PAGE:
Aries Merritt wins first Diamond League race since kidney transplant

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Aries Merritt won his first Diamond League 110m hurdles race since his 2015 kidney transplant in Rome on Thursday.

Merritt, the 2012 Olympic champion, prevailed in 13.13 seconds while jetlagged.

It’s well off his world record of 12.80, but Merritt beat a decent field that included Rio silver medalist Orlando Ortega and the last two world champions, Sergey Shubenkov and David Oliver.

“I made many mistakes, hit a lot of hurdles today, but my speed is getting better,” Merritt said, according to the IAAF. “The time 13.13 is not that terrible in the end. After 2015, it was tough, but I am here, I am healthy, so I just need to stay focused and the results will come.”

Merritt is 21 months removed from a kidney transplant. He won bronze at the 2015 World Championships with kidney function at less than 20 percent. He missed the 2016 Olympic team by .01 at trials, 10 months after his transplant surgery.

Merritt ranks second in the U.S. this year behind Devon Allen. The top three at the U.S. Championships in two weeks qualify for the world championships in London in August.

Sprint favorites Andre De Grasse and Dafne Schippers also won in Rome, the first of three Diamond League meets in an 11-day span.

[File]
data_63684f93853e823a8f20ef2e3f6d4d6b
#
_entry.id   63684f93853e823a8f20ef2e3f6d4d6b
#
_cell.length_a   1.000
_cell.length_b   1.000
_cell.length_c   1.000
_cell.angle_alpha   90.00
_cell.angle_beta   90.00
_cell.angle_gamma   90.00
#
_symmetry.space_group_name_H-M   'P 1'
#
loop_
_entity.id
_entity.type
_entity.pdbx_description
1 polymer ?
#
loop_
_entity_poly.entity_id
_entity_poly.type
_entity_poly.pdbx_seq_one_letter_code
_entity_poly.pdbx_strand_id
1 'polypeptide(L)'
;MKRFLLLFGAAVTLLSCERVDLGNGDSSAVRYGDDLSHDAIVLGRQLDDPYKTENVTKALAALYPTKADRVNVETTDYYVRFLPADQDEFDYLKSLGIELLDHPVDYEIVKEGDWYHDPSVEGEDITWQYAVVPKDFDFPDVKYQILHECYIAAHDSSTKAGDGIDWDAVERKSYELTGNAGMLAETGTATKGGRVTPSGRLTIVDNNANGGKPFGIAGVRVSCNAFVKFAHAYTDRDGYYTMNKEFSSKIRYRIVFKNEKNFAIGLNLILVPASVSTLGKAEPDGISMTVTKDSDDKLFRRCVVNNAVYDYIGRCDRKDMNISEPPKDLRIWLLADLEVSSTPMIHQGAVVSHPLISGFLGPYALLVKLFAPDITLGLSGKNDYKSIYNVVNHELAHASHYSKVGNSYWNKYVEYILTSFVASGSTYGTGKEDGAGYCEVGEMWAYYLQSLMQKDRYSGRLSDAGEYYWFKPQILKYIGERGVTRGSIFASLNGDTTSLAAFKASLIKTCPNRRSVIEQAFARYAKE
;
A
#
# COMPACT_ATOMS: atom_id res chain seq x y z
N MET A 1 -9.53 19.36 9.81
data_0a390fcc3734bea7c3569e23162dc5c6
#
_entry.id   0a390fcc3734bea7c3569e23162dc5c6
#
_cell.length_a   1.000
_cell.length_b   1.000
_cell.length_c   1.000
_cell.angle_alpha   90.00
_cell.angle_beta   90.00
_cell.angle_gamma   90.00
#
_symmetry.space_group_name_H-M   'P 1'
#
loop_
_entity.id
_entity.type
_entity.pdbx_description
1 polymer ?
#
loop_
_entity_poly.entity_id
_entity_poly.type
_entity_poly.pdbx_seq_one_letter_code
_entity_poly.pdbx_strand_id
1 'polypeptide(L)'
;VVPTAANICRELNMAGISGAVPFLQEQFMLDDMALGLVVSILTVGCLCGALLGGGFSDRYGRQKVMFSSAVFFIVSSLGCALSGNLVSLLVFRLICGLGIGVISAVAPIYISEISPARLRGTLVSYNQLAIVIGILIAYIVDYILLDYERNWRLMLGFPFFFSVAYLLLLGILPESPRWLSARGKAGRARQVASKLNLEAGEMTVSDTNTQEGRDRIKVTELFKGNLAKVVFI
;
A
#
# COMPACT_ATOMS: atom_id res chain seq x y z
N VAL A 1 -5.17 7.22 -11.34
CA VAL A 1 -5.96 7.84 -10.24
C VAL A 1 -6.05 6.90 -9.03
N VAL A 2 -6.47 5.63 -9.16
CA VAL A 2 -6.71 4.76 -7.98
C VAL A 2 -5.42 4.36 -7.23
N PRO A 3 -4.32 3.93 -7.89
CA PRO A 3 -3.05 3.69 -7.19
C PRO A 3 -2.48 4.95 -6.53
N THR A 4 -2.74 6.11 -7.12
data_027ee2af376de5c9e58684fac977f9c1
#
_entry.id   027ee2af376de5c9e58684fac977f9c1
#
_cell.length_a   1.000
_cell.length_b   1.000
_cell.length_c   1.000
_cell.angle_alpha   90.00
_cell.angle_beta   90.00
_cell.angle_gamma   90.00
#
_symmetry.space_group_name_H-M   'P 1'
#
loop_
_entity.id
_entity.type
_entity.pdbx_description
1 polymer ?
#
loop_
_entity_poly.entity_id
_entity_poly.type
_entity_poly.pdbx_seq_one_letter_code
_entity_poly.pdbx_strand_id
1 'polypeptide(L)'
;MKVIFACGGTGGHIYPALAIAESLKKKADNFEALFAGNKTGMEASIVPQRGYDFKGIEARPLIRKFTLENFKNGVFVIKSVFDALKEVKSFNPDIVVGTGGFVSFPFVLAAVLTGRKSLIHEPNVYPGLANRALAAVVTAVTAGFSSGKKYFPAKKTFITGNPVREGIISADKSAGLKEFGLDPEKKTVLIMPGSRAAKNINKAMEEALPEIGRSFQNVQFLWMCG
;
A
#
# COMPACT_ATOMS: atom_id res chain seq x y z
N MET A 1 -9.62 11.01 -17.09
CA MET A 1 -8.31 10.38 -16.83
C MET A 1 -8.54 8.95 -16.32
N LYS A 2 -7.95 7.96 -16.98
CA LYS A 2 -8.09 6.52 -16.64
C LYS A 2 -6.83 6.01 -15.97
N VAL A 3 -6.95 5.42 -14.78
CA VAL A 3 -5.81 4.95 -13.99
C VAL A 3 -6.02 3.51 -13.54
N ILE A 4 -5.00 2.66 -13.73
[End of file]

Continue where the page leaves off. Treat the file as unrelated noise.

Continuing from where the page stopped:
NBCSN and NBC Sports Gold will also air live coverage of Oslo (next Thursday and Stockholm (June 18), the last two meets before the U.S. Championships.

Full Rome results are here.

In other events Thursday, the Canadian De Grasse won the 200m, his first Diamond League victory of 2017. De Grasse, billed as the top challenger to Usain Bolt, impressively pulled away in 20.01 seconds.

De Grasse now ranks No. 6 in the world in the 200m this year. American Christian Coleman is the world leader at 19.85 seconds. Bolt said he’s not racing the 200m in his farewell season.

Dutchwoman Schippers won the 100m on Thursday in 10.99. Olympic champion Elaine Thompson, fastest in the world this year at 10.78, was not in the Rome field.

In the women’s 5000m, Hellen Obiri broke the Kenyan record with her winning time of 14:18.37. Ethiopian Genzebe Dibaba, the 1500m world-record holder, was sixth.

Rio triple jump champion Caterine Ibarguen of Colombia lost for just the second time in her last 42 competitions since her 2012 Olympic silver, according to Tilastopaja.org. Venezuelan Yulimar Rojas, who took silver to Ibarguen in Rio, edged her by six centimeters Thursday (14.84 meters to 14.78).

There were more upsets.

Rio gold medalist Michelle Carter was third in the shot put. Rio silver medalist Sandi Morris was sixth in the pole vault.

The men’s 100m lacked any individual Olympic or world medalists, but it still produced a surprise winner in Brit CJ Ujah. Ujah clocked 10.02 seconds, while Pre Classic winner Ronnie Baker was third in 10.05.

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IOC expects decisions on Russian doping cases next month

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Investigators at the International Olympic Committee expect to have “a number” of doping cases involving Russians at the Sochi Olympics resolved by the end of November, but they have no plans to dictate the eligibility of these athletes for next year’s Winter Games in PyeongChang.